Date
19 September 2017
Hong Kong will see increased employment and development opportunities as a result of cross-border stock trading which began on Monday. Photo: Bloomberg
Hong Kong will see increased employment and development opportunities as a result of cross-border stock trading which began on Monday. Photo: Bloomberg

CY Leung: Stock Connect benefits lie in its potential

Chief Executive Leung Chun-ying said the Shanghai-Hong Kong Stock Connect scheme launched Monday will help bolster the financial industry in Hong Kong and and make it an important portal for foreign funds seeking investment opportunities in the mainland.

Investors should understand that money invested in mainland shares through Hong Kong includes funds from around the world, Leung said in a blog post quoted by state news agency Xinhua Wednesday.

He said some people may be interested only in arbitrage opportunities but the real value of the cross-border stock trading program lies in the relative flow of capital and its potential to reinforce Hong Kong’s status as an information and knowledge hub specializing in the Chinese investment market.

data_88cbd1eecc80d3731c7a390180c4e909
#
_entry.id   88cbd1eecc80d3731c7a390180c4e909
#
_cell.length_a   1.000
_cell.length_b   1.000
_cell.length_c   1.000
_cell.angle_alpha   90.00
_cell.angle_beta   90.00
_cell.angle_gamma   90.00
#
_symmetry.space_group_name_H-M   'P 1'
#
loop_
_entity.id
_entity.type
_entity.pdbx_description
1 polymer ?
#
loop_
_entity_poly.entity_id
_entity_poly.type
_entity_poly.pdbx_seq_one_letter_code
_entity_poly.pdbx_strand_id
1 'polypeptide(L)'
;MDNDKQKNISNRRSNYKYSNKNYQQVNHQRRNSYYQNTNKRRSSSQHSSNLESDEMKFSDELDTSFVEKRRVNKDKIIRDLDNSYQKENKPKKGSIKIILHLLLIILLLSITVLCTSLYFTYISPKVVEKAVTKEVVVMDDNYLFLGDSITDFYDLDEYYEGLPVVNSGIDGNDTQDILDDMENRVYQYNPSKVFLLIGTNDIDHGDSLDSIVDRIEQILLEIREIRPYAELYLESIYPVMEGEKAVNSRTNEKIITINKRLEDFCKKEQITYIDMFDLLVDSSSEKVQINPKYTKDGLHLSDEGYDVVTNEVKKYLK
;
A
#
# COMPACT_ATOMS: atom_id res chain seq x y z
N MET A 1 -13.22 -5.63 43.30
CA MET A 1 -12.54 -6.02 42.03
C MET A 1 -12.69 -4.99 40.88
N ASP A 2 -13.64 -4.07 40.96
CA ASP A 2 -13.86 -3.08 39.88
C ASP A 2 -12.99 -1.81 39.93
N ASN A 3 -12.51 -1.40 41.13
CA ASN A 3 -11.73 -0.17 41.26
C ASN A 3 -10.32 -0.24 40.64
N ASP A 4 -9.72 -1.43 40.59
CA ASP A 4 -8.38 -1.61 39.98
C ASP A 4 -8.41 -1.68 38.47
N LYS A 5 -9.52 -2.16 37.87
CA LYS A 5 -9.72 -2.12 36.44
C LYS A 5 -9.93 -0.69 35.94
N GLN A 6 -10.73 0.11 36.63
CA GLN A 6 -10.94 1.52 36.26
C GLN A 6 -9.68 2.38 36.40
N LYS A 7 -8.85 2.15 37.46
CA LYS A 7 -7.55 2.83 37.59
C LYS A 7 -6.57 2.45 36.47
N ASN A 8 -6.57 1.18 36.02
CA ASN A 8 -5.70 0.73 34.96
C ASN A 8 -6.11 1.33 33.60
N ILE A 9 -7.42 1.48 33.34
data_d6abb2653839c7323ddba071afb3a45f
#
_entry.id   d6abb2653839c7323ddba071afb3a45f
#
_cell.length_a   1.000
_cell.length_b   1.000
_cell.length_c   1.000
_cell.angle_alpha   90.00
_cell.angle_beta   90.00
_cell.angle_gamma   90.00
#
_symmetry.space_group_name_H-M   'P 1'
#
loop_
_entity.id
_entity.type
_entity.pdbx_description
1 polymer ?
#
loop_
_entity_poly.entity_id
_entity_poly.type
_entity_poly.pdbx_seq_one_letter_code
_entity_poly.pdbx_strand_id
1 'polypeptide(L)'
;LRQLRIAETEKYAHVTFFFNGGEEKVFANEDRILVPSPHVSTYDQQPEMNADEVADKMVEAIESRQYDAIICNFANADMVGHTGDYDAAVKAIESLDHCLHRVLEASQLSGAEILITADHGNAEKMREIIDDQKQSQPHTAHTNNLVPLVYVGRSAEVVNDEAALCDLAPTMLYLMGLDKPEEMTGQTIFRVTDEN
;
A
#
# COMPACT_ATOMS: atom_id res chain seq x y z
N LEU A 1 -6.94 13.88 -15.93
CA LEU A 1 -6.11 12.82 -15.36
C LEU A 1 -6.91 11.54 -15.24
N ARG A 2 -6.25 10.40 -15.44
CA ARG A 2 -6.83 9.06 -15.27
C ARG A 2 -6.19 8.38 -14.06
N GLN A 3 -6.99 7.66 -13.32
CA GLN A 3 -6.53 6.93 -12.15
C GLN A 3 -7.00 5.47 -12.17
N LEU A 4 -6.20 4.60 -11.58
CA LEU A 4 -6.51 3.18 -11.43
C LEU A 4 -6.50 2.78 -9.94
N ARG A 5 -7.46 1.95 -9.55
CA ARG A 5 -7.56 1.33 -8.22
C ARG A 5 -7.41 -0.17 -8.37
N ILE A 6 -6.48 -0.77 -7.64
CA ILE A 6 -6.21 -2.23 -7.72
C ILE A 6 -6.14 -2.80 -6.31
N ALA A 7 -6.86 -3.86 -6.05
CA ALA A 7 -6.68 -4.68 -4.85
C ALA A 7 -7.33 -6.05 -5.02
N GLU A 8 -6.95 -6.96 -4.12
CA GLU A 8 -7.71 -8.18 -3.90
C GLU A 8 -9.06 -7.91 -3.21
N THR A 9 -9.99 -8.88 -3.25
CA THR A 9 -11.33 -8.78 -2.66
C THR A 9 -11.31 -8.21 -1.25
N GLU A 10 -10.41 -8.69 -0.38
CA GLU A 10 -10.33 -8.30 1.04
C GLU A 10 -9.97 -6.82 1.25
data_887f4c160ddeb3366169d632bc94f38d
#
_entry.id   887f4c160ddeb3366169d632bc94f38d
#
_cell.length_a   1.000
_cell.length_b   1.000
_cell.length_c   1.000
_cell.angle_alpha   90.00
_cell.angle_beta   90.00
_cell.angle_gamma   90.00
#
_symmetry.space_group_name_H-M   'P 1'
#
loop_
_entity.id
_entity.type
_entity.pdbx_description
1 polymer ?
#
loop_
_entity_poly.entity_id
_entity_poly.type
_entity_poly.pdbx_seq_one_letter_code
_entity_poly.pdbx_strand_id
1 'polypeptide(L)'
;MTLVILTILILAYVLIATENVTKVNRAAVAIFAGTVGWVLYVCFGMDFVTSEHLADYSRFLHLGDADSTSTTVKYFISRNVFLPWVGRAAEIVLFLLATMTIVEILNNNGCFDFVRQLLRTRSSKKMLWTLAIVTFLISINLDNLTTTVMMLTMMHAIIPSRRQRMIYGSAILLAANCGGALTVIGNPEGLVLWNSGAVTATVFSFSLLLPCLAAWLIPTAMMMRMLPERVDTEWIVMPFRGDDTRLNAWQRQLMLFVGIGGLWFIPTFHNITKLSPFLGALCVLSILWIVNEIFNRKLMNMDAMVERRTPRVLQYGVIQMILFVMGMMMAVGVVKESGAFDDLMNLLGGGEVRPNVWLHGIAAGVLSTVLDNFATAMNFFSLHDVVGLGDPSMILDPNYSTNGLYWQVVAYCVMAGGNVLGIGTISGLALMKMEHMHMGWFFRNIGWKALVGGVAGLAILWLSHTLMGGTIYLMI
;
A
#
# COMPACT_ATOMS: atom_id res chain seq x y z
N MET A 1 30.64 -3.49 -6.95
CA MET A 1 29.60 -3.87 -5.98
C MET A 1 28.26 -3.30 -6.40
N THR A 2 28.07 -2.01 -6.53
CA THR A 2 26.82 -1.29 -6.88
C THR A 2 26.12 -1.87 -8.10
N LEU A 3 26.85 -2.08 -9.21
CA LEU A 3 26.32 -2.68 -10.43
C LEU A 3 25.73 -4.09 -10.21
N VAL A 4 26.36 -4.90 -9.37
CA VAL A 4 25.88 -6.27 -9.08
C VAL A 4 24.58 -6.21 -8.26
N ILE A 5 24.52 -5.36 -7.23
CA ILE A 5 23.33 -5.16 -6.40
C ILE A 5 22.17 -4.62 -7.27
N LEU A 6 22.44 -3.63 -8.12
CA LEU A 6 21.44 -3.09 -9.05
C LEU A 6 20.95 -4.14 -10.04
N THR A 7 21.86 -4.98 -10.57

The scheme offers global investors the ability to conveniently trade Shanghai A shares on the Hong Kong stock market, giving them access to China’s economy.

Leung highlighted Hong Kong’s strengths as a global center of information and financial services.

That means Stock Connect can help create employment and development opportunities for Hong Kong, Leung said.

Hong Kong financial professionals can help foreign investors tap into Shanghai-listed enterprises through their A shares traded in Hong Kong.

And when the market starts to grow, young people in Hong Kong will have a greater chance to get a bigger and better slice of the pie, he said.

Tam Chi-keung, an academic and news commentator, said he expects investment flows from Hong Kong to the mainland to be more than the reverse as demand for cash in the former outstrips that in the latter.

Insufficient domestic investment, slower growth and real estate bubbles from aggressive stimulus spending worth 90 trillion yuan (US$14.7 trillion) after the 2008 financial crisis, have made China dependent on foreign capital.

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TL/AC/RA

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